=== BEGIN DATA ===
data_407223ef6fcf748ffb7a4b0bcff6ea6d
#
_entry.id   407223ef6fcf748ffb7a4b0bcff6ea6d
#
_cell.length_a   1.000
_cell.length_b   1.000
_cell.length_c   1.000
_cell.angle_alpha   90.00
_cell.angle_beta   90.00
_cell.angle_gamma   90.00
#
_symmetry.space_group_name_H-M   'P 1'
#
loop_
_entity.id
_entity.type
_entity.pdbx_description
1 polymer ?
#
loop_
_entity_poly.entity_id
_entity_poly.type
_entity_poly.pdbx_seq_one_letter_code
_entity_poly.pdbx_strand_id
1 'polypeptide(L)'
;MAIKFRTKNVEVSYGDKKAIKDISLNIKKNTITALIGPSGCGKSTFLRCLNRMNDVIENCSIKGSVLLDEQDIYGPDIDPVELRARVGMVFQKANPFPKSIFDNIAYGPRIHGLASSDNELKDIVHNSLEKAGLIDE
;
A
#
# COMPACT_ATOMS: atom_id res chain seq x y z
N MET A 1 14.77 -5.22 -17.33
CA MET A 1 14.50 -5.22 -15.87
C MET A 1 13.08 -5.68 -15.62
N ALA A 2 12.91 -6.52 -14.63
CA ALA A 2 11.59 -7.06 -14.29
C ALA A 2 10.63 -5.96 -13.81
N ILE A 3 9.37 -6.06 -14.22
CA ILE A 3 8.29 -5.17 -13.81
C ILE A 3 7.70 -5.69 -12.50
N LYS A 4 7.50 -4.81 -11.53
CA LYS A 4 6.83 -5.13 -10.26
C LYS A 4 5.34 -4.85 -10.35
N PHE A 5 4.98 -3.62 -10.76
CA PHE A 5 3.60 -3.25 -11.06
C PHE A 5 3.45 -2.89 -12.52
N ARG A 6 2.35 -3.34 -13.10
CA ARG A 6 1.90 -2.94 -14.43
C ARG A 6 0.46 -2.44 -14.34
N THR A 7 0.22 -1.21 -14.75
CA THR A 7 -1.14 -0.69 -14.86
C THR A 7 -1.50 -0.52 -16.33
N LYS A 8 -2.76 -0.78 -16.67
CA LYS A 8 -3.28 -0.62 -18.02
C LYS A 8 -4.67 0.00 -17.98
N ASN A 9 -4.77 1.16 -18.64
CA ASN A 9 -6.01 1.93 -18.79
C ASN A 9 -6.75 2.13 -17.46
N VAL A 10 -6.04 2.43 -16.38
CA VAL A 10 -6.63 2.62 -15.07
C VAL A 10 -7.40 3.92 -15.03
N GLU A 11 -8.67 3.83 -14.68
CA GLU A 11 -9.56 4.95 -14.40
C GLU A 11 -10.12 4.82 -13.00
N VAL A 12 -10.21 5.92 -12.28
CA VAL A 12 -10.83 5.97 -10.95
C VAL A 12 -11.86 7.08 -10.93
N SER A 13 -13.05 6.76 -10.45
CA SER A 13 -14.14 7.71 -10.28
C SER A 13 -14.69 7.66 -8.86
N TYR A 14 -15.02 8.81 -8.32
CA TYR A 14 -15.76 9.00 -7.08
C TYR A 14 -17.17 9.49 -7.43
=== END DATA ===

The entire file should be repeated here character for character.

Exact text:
data_407223ef6fcf748ffb7a4b0bcff6ea6d
#
_entry.id   407223ef6fcf748ffb7a4b0bcff6ea6d
#
_cell.length_a   1.000
_cell.length_b   1.000
_cell.length_c   1.000
_cell.angle_alpha   90.00
_cell.angle_beta   90.00
_cell.angle_gamma   90.00
#
_symmetry.space_group_name_H-M   'P 1'
#
loop_
_entity.id
_entity.type
_entity.pdbx_description
1 polymer ?
#
loop_
_entity_poly.entity_id
_entity_poly.type
_entity_poly.pdbx_seq_one_letter_code
_entity_poly.pdbx_strand_id
1 'polypeptide(L)'
;MAIKFRTKNVEVSYGDKKAIKDISLNIKKNTITALIGPSGCGKSTFLRCLNRMNDVIENCSIKGSVLLDEQDIYGPDIDPVELRARVGMVFQKANPFPKSIFDNIAYGPRIHGLASSDNELKDIVHNSLEKAGLIDE
;
A
#
# COMPACT_ATOMS: atom_id res chain seq x y z
N MET A 1 14.77 -5.22 -17.33
CA MET A 1 14.50 -5.22 -15.87
C MET A 1 13.08 -5.68 -15.62
N ALA A 2 12.91 -6.52 -14.63
CA ALA A 2 11.59 -7.06 -14.29
C ALA A 2 10.63 -5.96 -13.81
N ILE A 3 9.37 -6.06 -14.22
CA ILE A 3 8.29 -5.17 -13.81
C ILE A 3 7.70 -5.69 -12.50
N LYS A 4 7.50 -4.81 -11.53
CA LYS A 4 6.83 -5.13 -10.26
C LYS A 4 5.34 -4.85 -10.35
N PHE A 5 4.98 -3.62 -10.76
CA PHE A 5 3.60 -3.25 -11.06
C PHE A 5 3.45 -2.89 -12.52
N ARG A 6 2.35 -3.34 -13.10
CA ARG A 6 1.90 -2.94 -14.43
C ARG A 6 0.46 -2.44 -14.34
N THR A 7 0.22 -1.21 -14.75
CA THR A 7 -1.14 -0.69 -14.86
C THR A 7 -1.50 -0.52 -16.33
N LYS A 8 -2.76 -0.78 -16.67
CA LYS A 8 -3.28 -0.62 -18.02
C LYS A 8 -4.67 0.00 -17.98
N ASN A 9 -4.77 1.16 -18.64
CA ASN A 9 -6.01 1.93 -18.79
C ASN A 9 -6.75 2.13 -17.46
N VAL A 10 -6.04 2.43 -16.38
CA VAL A 10 -6.63 2.62 -15.07
C VAL A 10 -7.40 3.92 -15.03
N GLU A 11 -8.67 3.83 -14.68
CA GLU A 11 -9.56 4.95 -14.40
C GLU A 11 -10.12 4.82 -13.00
N VAL A 12 -10.21 5.92 -12.28
CA VAL A 12 -10.83 5.97 -10.95
C VAL A 12 -11.86 7.08 -10.93
N SER A 13 -13.05 6.76 -10.45
CA SER A 13 -14.14 7.71 -10.28
C SER A 13 -14.69 7.66 -8.86
N TYR A 14 -15.02 8.81 -8.32
CA TYR A 14 -15.76 9.00 -7.08
C TYR A 14 -17.17 9.49 -7.43